Sci-fi guru Arthur C. Clarke dies at 90
By Simon Gardner
COLOMBO (Reuters) - Pioneering science fiction writer and visionary Arthur C. Clarke, best known for his work on the movie "2001: A Space Odyssey," has died in his adopted home of Sri Lanka at the age of 90.
He died of respiratory complications and heart failure doctors linked to the post-polio syndrome that had kept him wheelchair-bound for years.
Marking his "90th orbit of the sun" in December, the prolific British-born author and theorist made three birthday wishes: For E.T. to call, for man to kick his oil habit and for peace in Sri Lanka.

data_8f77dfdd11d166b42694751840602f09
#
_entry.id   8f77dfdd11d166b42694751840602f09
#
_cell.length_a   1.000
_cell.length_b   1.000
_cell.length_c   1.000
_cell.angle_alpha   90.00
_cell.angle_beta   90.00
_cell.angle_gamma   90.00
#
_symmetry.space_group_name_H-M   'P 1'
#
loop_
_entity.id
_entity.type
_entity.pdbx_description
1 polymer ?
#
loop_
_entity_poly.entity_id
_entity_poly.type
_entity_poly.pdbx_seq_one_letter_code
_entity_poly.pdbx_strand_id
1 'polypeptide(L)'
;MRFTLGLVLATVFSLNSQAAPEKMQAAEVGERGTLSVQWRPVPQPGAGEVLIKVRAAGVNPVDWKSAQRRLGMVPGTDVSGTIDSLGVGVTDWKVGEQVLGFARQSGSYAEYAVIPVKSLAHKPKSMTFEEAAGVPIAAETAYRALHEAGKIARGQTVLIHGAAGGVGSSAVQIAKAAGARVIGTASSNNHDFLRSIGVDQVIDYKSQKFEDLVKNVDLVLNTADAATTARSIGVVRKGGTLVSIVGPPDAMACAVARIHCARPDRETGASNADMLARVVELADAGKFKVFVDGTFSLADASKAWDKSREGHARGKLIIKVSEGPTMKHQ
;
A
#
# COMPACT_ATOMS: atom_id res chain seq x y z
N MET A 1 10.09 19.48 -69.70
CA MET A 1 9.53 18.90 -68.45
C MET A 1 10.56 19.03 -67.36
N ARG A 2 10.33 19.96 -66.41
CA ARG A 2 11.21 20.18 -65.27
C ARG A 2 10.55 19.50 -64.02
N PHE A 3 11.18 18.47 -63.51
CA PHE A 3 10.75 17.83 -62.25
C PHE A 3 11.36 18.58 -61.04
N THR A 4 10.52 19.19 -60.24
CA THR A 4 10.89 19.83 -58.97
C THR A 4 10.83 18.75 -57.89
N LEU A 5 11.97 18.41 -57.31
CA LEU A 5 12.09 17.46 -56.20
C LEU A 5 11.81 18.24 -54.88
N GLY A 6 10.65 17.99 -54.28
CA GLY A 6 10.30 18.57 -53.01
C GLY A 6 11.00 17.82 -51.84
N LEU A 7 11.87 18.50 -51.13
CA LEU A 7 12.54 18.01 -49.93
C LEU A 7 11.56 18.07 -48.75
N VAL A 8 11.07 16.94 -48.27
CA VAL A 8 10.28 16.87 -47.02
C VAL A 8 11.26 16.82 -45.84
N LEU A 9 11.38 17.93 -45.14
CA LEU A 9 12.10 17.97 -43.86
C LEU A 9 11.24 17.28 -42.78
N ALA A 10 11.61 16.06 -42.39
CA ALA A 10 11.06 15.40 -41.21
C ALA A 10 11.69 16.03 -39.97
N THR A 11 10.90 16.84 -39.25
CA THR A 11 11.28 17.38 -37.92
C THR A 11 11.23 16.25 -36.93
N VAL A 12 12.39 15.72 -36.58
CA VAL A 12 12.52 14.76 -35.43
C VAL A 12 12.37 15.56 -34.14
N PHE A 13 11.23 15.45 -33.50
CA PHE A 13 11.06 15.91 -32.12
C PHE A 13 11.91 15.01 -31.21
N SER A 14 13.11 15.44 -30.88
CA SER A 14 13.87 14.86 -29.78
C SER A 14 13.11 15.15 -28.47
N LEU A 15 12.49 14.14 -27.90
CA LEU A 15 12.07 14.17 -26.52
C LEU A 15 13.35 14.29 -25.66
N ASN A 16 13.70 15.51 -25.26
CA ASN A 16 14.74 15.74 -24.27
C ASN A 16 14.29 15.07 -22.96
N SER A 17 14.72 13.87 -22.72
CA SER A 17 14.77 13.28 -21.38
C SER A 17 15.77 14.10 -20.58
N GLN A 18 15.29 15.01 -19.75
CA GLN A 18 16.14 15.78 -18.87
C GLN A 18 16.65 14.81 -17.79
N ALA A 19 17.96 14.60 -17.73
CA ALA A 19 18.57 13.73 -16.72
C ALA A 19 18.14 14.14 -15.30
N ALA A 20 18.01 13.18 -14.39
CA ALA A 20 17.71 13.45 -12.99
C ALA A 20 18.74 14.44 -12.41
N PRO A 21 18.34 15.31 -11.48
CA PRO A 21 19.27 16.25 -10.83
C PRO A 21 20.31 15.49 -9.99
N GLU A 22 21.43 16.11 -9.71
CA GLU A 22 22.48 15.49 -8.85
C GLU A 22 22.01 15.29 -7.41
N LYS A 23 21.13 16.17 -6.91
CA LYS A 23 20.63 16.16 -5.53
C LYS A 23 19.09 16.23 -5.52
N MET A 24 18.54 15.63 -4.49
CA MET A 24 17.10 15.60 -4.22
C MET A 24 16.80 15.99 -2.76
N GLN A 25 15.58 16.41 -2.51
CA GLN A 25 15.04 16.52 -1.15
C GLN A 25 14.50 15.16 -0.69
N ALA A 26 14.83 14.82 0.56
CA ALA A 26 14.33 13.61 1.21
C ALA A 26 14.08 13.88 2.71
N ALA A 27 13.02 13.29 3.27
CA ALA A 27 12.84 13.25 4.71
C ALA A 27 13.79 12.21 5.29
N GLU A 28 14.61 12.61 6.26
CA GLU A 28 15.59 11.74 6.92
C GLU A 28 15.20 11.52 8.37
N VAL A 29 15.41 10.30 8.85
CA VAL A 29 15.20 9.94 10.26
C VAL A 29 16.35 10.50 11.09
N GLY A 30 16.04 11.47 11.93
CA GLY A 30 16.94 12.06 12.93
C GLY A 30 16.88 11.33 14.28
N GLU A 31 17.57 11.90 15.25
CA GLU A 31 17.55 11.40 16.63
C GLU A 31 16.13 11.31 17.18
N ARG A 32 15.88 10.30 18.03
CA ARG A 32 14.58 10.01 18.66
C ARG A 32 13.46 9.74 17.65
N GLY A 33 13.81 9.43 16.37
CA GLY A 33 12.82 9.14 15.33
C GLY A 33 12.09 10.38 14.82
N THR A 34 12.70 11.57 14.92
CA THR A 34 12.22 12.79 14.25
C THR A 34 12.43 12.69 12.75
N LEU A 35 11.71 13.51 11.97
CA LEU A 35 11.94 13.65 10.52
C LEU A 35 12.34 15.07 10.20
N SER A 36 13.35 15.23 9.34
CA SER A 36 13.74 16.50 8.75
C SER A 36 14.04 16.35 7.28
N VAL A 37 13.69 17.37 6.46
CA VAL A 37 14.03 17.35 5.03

Clarke was born in England on December 16, 1917, and served as a radar specialist in the Royal Air Force during World War Two.
He was one of the first to suggest the use of satellites orbiting the earth for communications, and in the 1940s forecast that man would reach the Moon by the year 2000 -- an idea experts at first dismissed.
When Neil Armstrong landed in 1969, the United States said Clarke "provided the essential intellectual drive that led us to the Moon."
Clarke first came to the Indian Ocean island in the 1950s for scuba, later founding a diving school, and said he became a resident after he "fell in love with the place."
President Mahinda Rajapaksa paid tribute to Sri Lanka's most famous foreign resident and "prophet." Continued...